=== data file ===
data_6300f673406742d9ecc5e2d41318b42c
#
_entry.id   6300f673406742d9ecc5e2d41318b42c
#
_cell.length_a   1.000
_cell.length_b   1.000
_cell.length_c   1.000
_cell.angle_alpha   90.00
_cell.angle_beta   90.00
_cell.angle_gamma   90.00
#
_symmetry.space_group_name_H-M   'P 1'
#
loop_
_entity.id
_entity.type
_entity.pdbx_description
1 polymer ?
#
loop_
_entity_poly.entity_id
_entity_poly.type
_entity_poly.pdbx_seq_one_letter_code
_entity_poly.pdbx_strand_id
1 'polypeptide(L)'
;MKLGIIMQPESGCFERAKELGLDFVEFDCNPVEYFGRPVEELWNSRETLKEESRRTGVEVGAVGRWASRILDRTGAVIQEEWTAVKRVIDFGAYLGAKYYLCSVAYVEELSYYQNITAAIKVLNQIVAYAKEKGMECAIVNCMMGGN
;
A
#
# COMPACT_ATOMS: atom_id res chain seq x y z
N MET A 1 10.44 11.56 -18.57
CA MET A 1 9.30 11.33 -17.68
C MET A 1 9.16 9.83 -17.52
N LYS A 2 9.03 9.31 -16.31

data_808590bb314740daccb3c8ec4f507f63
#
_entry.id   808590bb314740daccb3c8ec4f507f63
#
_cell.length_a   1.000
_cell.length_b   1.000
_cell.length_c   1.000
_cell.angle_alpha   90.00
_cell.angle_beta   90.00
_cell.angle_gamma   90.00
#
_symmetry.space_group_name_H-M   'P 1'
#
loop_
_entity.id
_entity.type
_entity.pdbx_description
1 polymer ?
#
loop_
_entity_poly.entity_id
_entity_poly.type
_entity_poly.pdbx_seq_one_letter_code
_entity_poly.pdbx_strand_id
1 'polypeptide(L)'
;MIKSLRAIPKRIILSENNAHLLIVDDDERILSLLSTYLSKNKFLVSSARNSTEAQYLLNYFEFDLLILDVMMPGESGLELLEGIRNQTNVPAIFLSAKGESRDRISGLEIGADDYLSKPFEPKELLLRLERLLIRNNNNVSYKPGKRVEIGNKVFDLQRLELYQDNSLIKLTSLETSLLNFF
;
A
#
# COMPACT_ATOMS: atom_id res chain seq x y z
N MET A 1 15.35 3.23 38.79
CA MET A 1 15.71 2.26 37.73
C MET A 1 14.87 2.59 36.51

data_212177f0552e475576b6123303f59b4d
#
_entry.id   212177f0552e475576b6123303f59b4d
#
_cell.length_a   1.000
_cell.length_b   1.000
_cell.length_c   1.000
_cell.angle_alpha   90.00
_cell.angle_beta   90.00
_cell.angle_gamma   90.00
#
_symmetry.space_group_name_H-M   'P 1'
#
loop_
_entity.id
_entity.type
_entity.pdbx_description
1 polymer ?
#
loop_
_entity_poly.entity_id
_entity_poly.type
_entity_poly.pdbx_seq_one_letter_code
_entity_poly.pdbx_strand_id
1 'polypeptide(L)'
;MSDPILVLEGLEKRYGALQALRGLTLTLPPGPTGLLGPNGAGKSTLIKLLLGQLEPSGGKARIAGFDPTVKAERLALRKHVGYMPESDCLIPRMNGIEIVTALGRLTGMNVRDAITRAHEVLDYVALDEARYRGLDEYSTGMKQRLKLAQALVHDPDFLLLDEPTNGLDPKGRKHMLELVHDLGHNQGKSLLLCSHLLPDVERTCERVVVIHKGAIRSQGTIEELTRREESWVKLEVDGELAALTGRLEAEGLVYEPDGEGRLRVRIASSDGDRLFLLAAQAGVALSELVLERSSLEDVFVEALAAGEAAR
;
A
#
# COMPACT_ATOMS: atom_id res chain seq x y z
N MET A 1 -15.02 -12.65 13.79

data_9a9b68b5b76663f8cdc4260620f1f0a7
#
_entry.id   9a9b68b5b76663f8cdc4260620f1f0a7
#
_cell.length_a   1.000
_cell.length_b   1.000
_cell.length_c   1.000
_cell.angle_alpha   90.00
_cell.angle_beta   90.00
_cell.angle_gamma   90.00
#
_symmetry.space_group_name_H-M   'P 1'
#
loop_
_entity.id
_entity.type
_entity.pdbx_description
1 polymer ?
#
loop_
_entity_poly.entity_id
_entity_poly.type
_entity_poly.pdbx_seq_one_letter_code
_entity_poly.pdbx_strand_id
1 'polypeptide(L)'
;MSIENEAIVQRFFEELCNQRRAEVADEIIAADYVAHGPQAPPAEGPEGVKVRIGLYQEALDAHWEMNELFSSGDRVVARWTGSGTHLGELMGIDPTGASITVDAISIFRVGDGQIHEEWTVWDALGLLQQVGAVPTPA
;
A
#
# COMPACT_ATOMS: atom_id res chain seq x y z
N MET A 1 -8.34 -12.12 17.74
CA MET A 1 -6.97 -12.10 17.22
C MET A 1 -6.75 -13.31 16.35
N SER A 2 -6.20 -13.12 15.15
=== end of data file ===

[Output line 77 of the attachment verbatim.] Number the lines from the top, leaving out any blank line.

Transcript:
_cell.angle_gamma   90.00